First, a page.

Privacy by Design


“The core of Horizon,” says Derek McAuley, “is trying to understand how to bring the principles of privacy-by-design into play to get value out of a lot more personal data becoming available through the Internet of Things and everything else. How can we provide value to people without having to give all this data to somebody else, Horizon’s director, is professor of digital economy in the department of computer science. As a corollary: “We have to create real services that give real value in a real way.”

McAuley’s thesis has three component parts: first, the basic assumption that the public has an interest in protecting individual privacy; second, that the future of digital services cannot realistically be funded solely be advertising; third, that both of these can be served by rethinking how we design system architecture.

The last couple of years – revelations from Edward Snowden’s cache of documents about NSA spying, plus greater public understanding of data-driven companies such as Google and Facebook – have made plain the extent to which the Internet has become, as security expert Bruce Schneier puts it, “a giant surveillance machine”. The Internet of Things, which is a catch-all term for network-connected devices and sensors, threatens to bring the same approach to the physical world. Already today most cities are densely populated with CCTV cameras; now imagine chips in every lamp post on the street and every appliance and control in your home, all collecting data on every interaction and uploading it to the cloud. The push in this direction has already begun; early in 2014, for example, Google bought Nest, the maker of networked electronic thermostats.

The shift to the cloud began with email and continued with social networks. McAuley calls the companies providing these “free” services “multi-sided markets”: services with two or more types of customer who are offered different types of relationships. In the case of companies like Google, Facebook, Yahoo! and the rest of the advertising-supported digital economy, there are two such classes, advertisers (who pay) and consumers (whose data form the product sold to advertisers). Credit card companies and retailers like Amazon and eBay also are multi-sided markets, but they provide a way to match buyers and sellers, both of whom pay for a part of the service.

“The key problem at the moment is that a lot of the digital economy is based on multi-sided markets where the service is free to one customer and the price of that is personal information as a commodity.”

For McAuley, the question we began with, how to create services that create real value for all sides, is the important one: “We have to figure it out because we cannot continue to rely on the multi-sided market that Google, Facebook, and others run. There is only a small amount of planetary economic value that can be exercised that way.”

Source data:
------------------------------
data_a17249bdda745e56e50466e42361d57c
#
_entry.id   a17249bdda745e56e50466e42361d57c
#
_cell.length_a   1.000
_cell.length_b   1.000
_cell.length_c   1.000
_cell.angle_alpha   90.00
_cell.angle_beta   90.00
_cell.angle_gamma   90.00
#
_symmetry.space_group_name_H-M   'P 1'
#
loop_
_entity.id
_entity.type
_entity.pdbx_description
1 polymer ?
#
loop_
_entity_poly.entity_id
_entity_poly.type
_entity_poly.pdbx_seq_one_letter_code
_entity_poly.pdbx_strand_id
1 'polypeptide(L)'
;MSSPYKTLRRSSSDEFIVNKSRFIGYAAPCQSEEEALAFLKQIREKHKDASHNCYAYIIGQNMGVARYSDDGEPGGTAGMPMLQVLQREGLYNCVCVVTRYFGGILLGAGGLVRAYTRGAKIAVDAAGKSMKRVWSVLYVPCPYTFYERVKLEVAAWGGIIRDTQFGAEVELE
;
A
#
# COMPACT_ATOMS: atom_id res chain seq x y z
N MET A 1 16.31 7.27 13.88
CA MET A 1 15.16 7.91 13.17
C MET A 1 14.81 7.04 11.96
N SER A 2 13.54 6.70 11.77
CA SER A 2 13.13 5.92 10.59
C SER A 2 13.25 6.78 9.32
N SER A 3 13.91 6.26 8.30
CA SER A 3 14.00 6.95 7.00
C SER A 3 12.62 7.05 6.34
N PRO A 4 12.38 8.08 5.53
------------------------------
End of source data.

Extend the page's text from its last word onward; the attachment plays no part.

Twenty years ago, the dominant business model for the computer industry was outright sales: you bought software (or at least, the licence to use it) and the copy of the software and any data you generated remained on your own system. Today, the dominant model is the cloud, with software provided as a free or subscription service. The result is that even a wearable device to track your physical activity or a digital bathroom scale automatically uploads the data it collects to a third-party site outside of your control that presents the data back to you in some form you may find useful.

Yet, as McAuley points out, these and other digital economy services typically ask for far more data than they actually need to do their job. One of his examples is the difference between the incoming smart meters and the market comparison sites like those available to help choose insurance policies or energy suppliers. Smart meters, which will tie half-hourly readings to customer names and addresses, are far more invasive, where today’s market comparison sites work on an email address (which may be a throwaway), plus a bit of regional demographics and your estimate of your current energy consumption. 

“You don’t need smart meter data or the GPS coordinates of your vehicle every moment,” he says. “Many companies saying they have to have all your details are, I think, being duplicitous – they’re not saying they’re serving a different market.”

For that reason, “When we set up Horizon, it was our mission to set up services without oversharing information before there was some event where society decided it was all terrible and there was a big backlash. Societies in general – and the UK may be worse than others – turn on particular pivotal events. In the UK, it’s typically the death of a teenaged girl.” Snowden’s revelations are – or ought to be – one such event. “One of the things that will happen is that EU regulation will come to bear.”